The overall goal of the project is to support the Vietnamese government within this REDD (Reducing Emissions from Deforestation and Forest Degradation) development process. The project will be monitoring and displaying deforestation rates for two pilot communes in the Central Highlands. Satellite or aerial maps provide exact area measurements, but forest ecosystems are very divers and calculation of Carbon stocks varies among different forest types. Thus, the project will carry out forest inventories and based on these findings the Carbon stocks will be calculated through developing appropriate models (forest type + soil type + area gaining/reduction = Carbon Emission Certificates). Area changes can be recorded easily by using aerial or satellite images and the Carbon stocks updated.
GTZ (German Technical Cooperation- an IO) will provide training measures, collect forest inventory data, elaborate Carbon stock calculations and CartONG’s role will be to process all data for Google Earth and on a website for Google API. The datasets will be updated by the trained local staff of the province. Since it is always critical to ensure continuation after a six months project, projects were identified that will monitor the process after the grant period is over. Apart from that, the partners will refine the models which were elaborated under this project and contribute to a (inter)national dissemination of gained experiences.
The project, which is supported by Google.org through one of the Google GeoChallenge Grants, is embedded in the Sustainable Forest Management (SFM) component of the GTZ programme.
One of the reasons for the continuation of unsustainable practices is the underestimation of the multi-functionality of forests. Most non-timber forest goods and services are not generating their potential financial value when managed sustainably because of lack of markets or other compensation mechanisms. One of the main challenges faced by many countries in stopping forest degradation and deforestation — and in enhancing the contribution of forests to development — is the need to increase the competitive-ness of SFM and generate more investment in and revenues from forests.
Forests play an important role in providing alternative sources of energy and mitigating climate change. The concept of Reducing Emissions from Deforestation and Forest Degradation (REDD) is yet another recognition of the forests’ role in climate-change mitigation. REDD, irrespective of timber quality or accessibility, increases the economic value of natural forested land and thus, could lead both public and private sectors to invest in areas previously considered not commercially viable. REDD makes an important contribution to SFM through evaluating the carbon stocks of a sustainably managed forest, thus increasing their financial value and decreasing the conversion into into agricultural lands.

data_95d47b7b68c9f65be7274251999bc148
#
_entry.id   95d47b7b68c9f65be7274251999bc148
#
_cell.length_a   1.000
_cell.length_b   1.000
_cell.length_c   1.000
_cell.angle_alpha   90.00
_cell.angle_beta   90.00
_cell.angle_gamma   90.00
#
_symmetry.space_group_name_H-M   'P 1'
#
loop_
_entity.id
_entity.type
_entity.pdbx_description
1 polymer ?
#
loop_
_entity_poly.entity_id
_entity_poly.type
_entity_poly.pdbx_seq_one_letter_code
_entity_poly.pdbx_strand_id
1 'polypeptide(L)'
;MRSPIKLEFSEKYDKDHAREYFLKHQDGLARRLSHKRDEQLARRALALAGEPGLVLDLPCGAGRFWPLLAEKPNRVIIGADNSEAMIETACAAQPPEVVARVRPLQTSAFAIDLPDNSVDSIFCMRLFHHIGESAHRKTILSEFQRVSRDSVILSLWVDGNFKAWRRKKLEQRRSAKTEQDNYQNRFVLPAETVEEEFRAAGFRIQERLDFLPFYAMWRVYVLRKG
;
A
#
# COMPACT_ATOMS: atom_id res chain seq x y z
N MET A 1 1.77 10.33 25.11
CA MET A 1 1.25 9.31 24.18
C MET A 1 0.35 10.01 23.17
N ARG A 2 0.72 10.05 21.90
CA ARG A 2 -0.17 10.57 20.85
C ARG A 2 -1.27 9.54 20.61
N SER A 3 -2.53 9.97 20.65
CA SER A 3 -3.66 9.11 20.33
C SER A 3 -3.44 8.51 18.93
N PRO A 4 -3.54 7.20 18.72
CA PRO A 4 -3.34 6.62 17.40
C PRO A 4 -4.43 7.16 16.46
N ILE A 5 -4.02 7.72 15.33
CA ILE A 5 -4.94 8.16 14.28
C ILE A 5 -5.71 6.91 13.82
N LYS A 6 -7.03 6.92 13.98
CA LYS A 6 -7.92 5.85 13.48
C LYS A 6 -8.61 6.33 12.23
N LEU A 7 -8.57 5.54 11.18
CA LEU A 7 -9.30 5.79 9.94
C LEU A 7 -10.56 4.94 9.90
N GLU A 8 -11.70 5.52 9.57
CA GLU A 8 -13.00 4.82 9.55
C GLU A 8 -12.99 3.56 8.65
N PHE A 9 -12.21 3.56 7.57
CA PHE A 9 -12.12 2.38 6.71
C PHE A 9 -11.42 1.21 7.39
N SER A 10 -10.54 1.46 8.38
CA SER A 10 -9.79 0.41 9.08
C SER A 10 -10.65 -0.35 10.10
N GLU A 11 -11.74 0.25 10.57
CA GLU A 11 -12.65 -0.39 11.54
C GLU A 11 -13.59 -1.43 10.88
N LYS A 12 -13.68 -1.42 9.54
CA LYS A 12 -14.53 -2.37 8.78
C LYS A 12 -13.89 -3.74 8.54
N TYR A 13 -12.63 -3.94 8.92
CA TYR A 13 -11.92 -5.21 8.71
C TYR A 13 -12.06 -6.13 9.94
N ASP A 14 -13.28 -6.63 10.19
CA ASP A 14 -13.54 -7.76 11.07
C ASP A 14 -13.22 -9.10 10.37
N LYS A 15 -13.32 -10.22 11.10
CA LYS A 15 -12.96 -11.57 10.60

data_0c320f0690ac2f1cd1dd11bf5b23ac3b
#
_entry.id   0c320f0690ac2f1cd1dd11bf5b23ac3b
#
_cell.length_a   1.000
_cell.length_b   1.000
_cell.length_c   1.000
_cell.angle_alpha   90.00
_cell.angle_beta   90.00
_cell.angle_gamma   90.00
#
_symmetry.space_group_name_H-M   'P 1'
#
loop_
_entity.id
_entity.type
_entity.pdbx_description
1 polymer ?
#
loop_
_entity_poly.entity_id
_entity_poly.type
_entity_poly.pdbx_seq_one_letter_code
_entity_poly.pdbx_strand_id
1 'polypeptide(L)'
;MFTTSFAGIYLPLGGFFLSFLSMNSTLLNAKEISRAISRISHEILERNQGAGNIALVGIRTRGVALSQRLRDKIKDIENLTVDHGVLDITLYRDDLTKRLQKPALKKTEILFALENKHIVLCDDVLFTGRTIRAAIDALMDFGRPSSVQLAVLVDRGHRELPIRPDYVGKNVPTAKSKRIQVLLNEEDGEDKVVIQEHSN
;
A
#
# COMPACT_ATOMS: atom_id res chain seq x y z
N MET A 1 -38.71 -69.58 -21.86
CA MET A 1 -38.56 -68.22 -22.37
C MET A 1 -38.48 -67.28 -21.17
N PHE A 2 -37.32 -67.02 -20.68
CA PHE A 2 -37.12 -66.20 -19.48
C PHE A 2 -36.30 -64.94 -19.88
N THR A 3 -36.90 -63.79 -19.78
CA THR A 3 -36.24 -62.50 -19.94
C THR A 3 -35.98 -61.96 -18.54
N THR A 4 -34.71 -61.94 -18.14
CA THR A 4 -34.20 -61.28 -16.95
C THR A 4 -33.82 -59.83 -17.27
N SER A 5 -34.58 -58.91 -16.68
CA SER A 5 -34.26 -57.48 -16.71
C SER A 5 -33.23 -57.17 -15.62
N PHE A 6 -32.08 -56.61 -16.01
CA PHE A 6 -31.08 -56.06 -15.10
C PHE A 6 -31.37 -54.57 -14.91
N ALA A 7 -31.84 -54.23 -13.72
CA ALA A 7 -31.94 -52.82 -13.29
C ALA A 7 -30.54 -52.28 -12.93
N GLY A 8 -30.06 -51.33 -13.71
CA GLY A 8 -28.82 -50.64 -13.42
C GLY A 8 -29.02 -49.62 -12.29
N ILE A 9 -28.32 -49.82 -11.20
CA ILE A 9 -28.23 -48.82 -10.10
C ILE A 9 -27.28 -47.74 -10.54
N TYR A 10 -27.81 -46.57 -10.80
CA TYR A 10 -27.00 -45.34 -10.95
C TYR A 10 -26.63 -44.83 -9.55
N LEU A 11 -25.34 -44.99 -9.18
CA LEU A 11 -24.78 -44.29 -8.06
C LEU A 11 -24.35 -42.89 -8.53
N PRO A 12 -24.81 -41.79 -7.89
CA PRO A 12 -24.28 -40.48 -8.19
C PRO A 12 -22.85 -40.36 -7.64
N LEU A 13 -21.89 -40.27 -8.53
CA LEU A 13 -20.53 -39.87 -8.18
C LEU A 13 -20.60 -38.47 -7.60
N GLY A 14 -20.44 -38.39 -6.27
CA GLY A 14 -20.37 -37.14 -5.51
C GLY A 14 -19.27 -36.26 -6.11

Under the Climate Change Convention and Kyoto Protocol various financing instruments have been developed for climate change adaptation and mitigation measures that include projects on forest management, afforestation and deforestation. The evolving policy discussions within UNFCCC to establish a financing mechanism for Reducing Emissions from Deforestation and Degradation (REDD) have created high expectations for its role as a financing tool for SFM and forest conservation.
The project will include the following steps:
These preconditions, established forest management plans and a strong ownership of the communes due to land security, are favorable to start a REDD pilot. So far we can revert to data, which was collected to elaborate the forest management plans, but nevertheless areas need to be re-measured since encroachment of farmers in the forest area to plant agricultural crops still occurred in the past. This process is much slower than in other areas of the Đắk Nông province, but it underlines that the value of forest is still too low to compete with agricultural production.
We will apply a Carbon Budgeting based on the calculation of the Carbon content of related C-pools (soil, litter, above and belowground biomass). Needed data will be measured in the field and Carbon stock of the soil must be assessed. Carbon stocks of agricultural land like coffee plantations or cassava will be measured and calculated in the same way. Carbon stock differences between the scenarios will be converted in CO2 emission certificates. The last step is the elaboration of land use patterns depending on different price scenarios for CO2 emissions. Displayed patterns constitute the basis for payments to the local communities.
It is too early in the project to have results. We shall be able to submit preliminary results within the next 2-4 weeks.
Local staff is being trained in how to establish forest inventories, how to map and how to feed and update the resulting project web page.
The Department of Agriculture and Rural Development (DARD), Department of Natural Resources and Environment (DONRE), Forestry Department (FD) and Forest Protection Department (FPD) as well as the University are informed and involved in the project.